The Oct. 26 New York Times took on Sen. Barack Obama's elusive health insurance mandate for employers -- the "play-or-pay" rule that would force businesses to pay a new tax if they didn't contribute a "meaningful" amount toward their workers' insurance. In the debates, Sen. John McCain asked more than once how much businesses would be fined, and Obama declined to say.
Now we know why. Just 'cuz.
“We made a decision even before the plan was rolled out not to decide,” David M. Cutler, a Harvard economist who speaks for the campaign on health care, told the Times. “It’s not that there’s a decision out there that we’re not telling. It’s literally that we’ve decided not to decide.”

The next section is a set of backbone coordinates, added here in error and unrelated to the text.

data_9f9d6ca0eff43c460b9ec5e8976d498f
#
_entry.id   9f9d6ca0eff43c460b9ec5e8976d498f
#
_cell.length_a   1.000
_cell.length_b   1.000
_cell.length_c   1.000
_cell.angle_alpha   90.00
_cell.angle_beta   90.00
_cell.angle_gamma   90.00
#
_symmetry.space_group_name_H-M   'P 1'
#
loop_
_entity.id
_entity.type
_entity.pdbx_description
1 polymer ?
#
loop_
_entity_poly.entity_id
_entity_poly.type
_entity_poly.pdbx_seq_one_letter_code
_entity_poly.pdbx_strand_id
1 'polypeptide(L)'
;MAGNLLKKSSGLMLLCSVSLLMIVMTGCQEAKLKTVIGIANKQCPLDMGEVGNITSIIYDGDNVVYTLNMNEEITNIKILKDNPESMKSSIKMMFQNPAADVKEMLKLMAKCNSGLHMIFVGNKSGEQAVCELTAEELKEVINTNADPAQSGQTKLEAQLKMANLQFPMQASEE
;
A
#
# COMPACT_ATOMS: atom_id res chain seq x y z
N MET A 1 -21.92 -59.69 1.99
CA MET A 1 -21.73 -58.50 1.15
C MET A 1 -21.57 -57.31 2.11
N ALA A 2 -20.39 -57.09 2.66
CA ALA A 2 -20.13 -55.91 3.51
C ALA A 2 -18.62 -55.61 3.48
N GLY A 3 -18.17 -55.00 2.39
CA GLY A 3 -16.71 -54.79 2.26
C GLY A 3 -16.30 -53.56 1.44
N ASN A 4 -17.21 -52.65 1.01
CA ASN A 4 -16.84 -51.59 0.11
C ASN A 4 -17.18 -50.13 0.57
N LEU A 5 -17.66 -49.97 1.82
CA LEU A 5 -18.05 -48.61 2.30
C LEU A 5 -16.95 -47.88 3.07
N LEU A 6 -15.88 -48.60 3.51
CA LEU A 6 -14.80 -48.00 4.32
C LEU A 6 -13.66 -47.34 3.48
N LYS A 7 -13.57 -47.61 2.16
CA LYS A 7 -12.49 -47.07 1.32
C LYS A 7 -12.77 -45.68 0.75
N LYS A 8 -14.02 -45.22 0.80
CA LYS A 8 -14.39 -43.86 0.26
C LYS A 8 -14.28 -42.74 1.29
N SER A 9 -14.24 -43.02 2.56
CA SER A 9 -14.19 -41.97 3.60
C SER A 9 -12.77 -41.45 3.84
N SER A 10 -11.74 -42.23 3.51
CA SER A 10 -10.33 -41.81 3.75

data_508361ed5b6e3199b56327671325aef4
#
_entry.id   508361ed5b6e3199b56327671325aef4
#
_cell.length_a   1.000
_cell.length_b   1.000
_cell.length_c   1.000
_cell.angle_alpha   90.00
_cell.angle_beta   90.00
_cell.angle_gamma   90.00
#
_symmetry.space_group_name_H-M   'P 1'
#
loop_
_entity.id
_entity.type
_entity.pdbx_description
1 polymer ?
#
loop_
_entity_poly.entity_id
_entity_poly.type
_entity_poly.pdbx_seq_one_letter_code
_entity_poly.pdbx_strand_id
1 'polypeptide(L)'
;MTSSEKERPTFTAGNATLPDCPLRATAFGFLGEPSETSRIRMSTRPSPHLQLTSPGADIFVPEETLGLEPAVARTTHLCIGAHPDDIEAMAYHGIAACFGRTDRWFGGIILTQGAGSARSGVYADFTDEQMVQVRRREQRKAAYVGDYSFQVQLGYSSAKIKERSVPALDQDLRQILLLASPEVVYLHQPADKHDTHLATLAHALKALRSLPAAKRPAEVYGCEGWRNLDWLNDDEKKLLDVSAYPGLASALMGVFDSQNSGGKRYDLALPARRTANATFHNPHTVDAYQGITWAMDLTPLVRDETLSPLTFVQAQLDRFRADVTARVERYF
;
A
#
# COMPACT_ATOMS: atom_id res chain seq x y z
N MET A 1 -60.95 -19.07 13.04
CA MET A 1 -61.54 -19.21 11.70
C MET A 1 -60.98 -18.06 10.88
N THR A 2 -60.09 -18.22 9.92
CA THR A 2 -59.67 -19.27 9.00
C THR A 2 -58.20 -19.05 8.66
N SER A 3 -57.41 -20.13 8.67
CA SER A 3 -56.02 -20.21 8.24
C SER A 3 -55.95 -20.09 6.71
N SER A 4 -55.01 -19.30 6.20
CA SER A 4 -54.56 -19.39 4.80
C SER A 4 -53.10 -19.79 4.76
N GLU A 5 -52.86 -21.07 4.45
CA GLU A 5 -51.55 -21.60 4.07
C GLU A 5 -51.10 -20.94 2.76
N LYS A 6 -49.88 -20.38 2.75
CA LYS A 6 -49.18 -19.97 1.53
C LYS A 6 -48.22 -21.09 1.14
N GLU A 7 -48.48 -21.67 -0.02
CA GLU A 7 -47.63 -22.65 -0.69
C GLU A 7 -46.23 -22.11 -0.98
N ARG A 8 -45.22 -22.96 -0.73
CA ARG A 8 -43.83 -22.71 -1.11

The Times's Kevin Sack visited Massachusetts, one of the country's experimental labs for universal health care, and talked with employers about the $295-per-employee penalty they pay for not contributing to their workers' health benefits. Sack reported that amount would likely be peanuts compared to a new federal tax.
Not too surprisingly, the state government has come calling again -- asking businesses to "contribute" more. And business owners fear it could happen on a federal level, too.